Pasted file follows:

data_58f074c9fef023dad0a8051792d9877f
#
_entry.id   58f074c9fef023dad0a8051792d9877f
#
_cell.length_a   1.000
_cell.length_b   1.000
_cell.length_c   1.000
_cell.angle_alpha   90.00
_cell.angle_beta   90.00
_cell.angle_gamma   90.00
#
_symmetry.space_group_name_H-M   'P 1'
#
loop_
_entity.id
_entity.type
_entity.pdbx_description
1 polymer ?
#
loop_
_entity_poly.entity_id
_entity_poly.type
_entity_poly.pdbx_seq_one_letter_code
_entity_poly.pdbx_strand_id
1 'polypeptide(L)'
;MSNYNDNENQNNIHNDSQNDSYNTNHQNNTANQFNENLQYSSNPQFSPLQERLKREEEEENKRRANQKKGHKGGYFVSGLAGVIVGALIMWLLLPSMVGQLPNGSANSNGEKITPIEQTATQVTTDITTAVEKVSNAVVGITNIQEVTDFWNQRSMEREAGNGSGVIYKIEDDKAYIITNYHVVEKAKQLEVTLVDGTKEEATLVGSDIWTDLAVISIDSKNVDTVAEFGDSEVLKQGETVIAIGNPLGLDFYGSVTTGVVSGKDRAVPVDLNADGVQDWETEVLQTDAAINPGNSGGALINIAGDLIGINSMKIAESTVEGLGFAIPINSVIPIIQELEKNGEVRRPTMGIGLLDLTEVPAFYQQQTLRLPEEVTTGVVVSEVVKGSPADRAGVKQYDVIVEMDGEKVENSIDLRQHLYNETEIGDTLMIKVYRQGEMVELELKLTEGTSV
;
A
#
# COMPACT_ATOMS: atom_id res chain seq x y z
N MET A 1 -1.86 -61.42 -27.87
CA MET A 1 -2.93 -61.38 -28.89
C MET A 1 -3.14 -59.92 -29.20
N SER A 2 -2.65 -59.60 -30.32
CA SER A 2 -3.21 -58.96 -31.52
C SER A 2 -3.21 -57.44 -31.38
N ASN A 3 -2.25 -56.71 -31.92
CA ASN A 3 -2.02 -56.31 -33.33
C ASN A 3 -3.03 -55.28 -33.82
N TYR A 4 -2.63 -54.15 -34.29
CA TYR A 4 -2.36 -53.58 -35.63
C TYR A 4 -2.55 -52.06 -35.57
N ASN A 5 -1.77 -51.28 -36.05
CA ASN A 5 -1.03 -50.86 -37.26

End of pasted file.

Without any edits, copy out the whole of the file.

data_58f074c9fef023dad0a8051792d9877f
#
_entry.id   58f074c9fef023dad0a8051792d9877f
#
_cell.length_a   1.000
_cell.length_b   1.000
_cell.length_c   1.000
_cell.angle_alpha   90.00
_cell.angle_beta   90.00
_cell.angle_gamma   90.00
#
_symmetry.space_group_name_H-M   'P 1'
#
loop_
_entity.id
_entity.type
_entity.pdbx_description
1 polymer ?
#
loop_
_entity_poly.entity_id
_entity_poly.type
_entity_poly.pdbx_seq_one_letter_code
_entity_poly.pdbx_strand_id
1 'polypeptide(L)'
;MSNYNDNENQNNIHNDSQNDSYNTNHQNNTANQFNENLQYSSNPQFSPLQERLKREEEEENKRRANQKKGHKGGYFVSGLAGVIVGALIMWLLLPSMVGQLPNGSANSNGEKITPIEQTATQVTTDITTAVEKVSNAVVGITNIQEVTDFWNQRSMEREAGNGSGVIYKIEDDKAYIITNYHVVEKAKQLEVTLVDGTKEEATLVGSDIWTDLAVISIDSKNVDTVAEFGDSEVLKQGETVIAIGNPLGLDFYGSVTTGVVSGKDRAVPVDLNADGVQDWETEVLQTDAAINPGNSGGALINIAGDLIGINSMKIAESTVEGLGFAIPINSVIPIIQELEKNGEVRRPTMGIGLLDLTEVPAFYQQQTLRLPEEVTTGVVVSEVVKGSPADRAGVKQYDVIVEMDGEKVENSIDLRQHLYNETEIGDTLMIKVYRQGEMVELELKLTEGTSV
;
A
#
# COMPACT_ATOMS: atom_id res chain seq x y z
N MET A 1 -1.86 -61.42 -27.87
CA MET A 1 -2.93 -61.38 -28.89
C MET A 1 -3.14 -59.92 -29.20
N SER A 2 -2.65 -59.60 -30.32
CA SER A 2 -3.21 -58.96 -31.52
C SER A 2 -3.21 -57.44 -31.38
N ASN A 3 -2.25 -56.71 -31.92
CA ASN A 3 -2.02 -56.31 -33.33
C ASN A 3 -3.03 -55.28 -33.82
N TYR A 4 -2.63 -54.15 -34.29
CA TYR A 4 -2.36 -53.58 -35.63
C TYR A 4 -2.55 -52.06 -35.57
N ASN A 5 -1.77 -51.28 -36.05
CA ASN A 5 -1.03 -50.86 -37.26